A friend asked if make up is one word, two words or hyphenated.
My answer: It depends.
Make up is a verb phrase–two words and no hyphen. A verb phrase (used to denote action) is never hyphenated.
- You need to make up for your absences.
- They’re going to make up a list of requirements for us. (Learner’s Dictionary)
- He entertained the children by making up a funny story about a cat that lived on a sailboat. (Learner’s Dictionary)
- He made up his mind to attend the meeting. (Oxford Dictionaries)
- Women make up 56% of the student population. (Oxford Advanced American Dictionary)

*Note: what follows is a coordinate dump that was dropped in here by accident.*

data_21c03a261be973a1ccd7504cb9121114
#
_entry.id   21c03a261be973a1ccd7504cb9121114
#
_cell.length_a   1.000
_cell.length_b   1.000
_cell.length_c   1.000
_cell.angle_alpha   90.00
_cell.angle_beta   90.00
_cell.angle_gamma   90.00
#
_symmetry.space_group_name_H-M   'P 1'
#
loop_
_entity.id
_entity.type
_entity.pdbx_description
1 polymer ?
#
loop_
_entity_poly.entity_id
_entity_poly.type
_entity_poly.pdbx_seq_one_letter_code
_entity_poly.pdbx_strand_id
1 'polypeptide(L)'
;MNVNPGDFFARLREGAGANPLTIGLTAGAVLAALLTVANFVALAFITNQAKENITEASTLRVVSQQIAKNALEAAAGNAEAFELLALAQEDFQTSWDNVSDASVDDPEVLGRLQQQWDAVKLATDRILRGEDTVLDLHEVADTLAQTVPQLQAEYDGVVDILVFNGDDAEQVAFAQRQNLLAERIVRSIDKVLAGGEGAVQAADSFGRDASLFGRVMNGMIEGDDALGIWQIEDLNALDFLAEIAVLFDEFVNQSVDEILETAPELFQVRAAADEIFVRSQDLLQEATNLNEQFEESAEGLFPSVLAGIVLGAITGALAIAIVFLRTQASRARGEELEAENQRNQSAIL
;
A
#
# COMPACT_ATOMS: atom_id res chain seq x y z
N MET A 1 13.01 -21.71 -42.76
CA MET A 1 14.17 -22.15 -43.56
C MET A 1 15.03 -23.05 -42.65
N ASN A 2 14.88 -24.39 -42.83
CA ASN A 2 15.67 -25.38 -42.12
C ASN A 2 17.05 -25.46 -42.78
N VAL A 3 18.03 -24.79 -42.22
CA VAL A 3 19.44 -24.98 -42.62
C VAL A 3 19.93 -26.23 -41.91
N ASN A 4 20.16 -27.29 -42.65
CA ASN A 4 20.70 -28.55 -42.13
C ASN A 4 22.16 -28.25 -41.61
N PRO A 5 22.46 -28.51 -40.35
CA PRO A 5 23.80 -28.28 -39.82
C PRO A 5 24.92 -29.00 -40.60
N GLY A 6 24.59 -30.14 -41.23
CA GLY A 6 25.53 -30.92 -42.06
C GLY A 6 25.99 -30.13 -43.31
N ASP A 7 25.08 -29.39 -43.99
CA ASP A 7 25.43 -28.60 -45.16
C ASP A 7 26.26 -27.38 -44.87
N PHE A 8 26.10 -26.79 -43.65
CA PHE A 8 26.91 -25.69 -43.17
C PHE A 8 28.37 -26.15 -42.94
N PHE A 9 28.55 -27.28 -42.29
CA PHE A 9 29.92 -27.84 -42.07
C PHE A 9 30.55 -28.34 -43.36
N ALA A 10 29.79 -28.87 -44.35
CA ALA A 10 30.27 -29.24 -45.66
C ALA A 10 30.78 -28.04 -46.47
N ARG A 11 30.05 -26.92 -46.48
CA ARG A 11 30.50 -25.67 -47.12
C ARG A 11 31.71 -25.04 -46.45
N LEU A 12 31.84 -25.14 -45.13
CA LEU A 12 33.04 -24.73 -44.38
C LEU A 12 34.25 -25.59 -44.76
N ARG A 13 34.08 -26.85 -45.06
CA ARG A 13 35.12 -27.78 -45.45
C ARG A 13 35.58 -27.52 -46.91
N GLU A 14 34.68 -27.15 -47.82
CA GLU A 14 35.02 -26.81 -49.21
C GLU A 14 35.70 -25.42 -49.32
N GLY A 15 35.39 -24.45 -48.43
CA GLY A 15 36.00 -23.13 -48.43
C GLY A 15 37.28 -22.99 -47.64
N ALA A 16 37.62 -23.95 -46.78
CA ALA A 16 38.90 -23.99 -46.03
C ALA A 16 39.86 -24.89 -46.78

- She chose Maggie to make her up for her engagement photographs. (Collins Dictionary)
Makeup (or the hyphenated make-up) is a noun or an adjective.
Examples as noun:
- You need makeup.
- His daring attitude toward risks is a major part of his makeup. (Learner’s Dictionary)
- I would have flunked the course but she let me write a make-up. (Oxford Dictionaries)
- The ideological make-up of the unions is now radically different from what it had been. (Collins Dictionary)
- She did some research on the makeup of a TV audience (Oxford Advanced American Dictionary)
Examples as adjective:
- The makeup classes are more difficult that the regular ones.
- He saw a heavily made-up woman on his doorstep. (Oxford Advanced American Dictionary)
Photo credit: kissandmakeup.tv